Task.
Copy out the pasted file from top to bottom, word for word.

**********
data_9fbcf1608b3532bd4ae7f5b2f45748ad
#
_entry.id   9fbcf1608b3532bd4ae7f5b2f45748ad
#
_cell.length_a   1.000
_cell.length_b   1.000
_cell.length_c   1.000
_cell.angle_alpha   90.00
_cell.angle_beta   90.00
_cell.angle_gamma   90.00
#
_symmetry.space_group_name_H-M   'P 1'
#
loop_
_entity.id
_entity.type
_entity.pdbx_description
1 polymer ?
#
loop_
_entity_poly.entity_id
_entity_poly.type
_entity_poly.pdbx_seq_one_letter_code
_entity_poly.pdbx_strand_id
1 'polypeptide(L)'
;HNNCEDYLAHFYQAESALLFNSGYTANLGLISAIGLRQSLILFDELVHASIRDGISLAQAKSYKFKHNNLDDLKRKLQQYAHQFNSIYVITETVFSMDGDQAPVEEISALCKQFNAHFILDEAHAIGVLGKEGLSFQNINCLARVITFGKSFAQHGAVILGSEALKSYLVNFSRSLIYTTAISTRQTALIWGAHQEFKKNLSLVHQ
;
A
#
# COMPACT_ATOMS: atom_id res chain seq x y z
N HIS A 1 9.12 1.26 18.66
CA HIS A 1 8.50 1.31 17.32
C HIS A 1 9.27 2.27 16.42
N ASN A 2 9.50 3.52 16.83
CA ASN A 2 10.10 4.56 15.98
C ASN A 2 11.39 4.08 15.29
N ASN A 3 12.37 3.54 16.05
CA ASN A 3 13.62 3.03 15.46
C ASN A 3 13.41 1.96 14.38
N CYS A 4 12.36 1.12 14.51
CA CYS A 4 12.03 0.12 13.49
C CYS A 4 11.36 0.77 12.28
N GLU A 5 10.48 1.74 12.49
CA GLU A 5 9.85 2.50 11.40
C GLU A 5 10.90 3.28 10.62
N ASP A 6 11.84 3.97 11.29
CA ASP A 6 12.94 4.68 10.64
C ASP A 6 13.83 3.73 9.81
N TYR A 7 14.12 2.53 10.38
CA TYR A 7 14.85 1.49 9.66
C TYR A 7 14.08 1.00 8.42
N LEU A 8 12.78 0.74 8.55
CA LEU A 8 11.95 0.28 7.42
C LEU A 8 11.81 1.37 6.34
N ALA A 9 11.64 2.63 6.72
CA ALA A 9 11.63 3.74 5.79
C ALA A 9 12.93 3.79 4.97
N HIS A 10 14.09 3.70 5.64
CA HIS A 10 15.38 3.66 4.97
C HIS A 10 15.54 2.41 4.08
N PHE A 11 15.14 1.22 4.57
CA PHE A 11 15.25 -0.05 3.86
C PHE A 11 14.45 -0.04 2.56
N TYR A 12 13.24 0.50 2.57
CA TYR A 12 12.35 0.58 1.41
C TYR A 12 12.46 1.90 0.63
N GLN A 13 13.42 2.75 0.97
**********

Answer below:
data_9fbcf1608b3532bd4ae7f5b2f45748ad
#
_entry.id   9fbcf1608b3532bd4ae7f5b2f45748ad
#
_cell.length_a   1.000
_cell.length_b   1.000
_cell.length_c   1.000
_cell.angle_alpha   90.00
_cell.angle_beta   90.00
_cell.angle_gamma   90.00
#
_symmetry.space_group_name_H-M   'P 1'
#
loop_
_entity.id
_entity.type
_entity.pdbx_description
1 polymer ?
#
loop_
_entity_poly.entity_id
_entity_poly.type
_entity_poly.pdbx_seq_one_letter_code
_entity_poly.pdbx_strand_id
1 'polypeptide(L)'
;HNNCEDYLAHFYQAESALLFNSGYTANLGLISAIGLRQSLILFDELVHASIRDGISLAQAKSYKFKHNNLDDLKRKLQQYAHQFNSIYVITETVFSMDGDQAPVEEISALCKQFNAHFILDEAHAIGVLGKEGLSFQNINCLARVITFGKSFAQHGAVILGSEALKSYLVNFSRSLIYTTAISTRQTALIWGAHQEFKKNLSLVHQ
;
A
#
# COMPACT_ATOMS: atom_id res chain seq x y z
N HIS A 1 9.12 1.26 18.66
CA HIS A 1 8.50 1.31 17.32
C HIS A 1 9.27 2.27 16.42
N ASN A 2 9.50 3.52 16.83
CA ASN A 2 10.10 4.56 15.98
C ASN A 2 11.39 4.08 15.29
N ASN A 3 12.37 3.54 16.05
CA ASN A 3 13.62 3.03 15.46
C ASN A 3 13.41 1.96 14.38
N CYS A 4 12.36 1.12 14.51
CA CYS A 4 12.03 0.12 13.49
C CYS A 4 11.36 0.77 12.28
N GLU A 5 10.48 1.74 12.49
CA GLU A 5 9.85 2.50 11.40
C GLU A 5 10.90 3.28 10.62
N ASP A 6 11.84 3.97 11.29
CA ASP A 6 12.94 4.68 10.64
C ASP A 6 13.83 3.73 9.81
N TYR A 7 14.12 2.53 10.38
CA TYR A 7 14.85 1.49 9.66
C TYR A 7 14.08 1.00 8.42
N LEU A 8 12.78 0.74 8.55
CA LEU A 8 11.95 0.28 7.42
C LEU A 8 11.81 1.37 6.34
N ALA A 9 11.64 2.63 6.72
CA ALA A 9 11.63 3.74 5.79
C ALA A 9 12.93 3.79 4.97
N HIS A 10 14.09 3.70 5.64
CA HIS A 10 15.38 3.66 4.97
C HIS A 10 15.54 2.41 4.08
N PHE A 11 15.14 1.22 4.57
CA PHE A 11 15.25 -0.05 3.86
C PHE A 11 14.45 -0.04 2.56
N TYR A 12 13.24 0.50 2.57
CA TYR A 12 12.35 0.58 1.41
C TYR A 12 12.46 1.90 0.63
N GLN A 13 13.42 2.75 0.97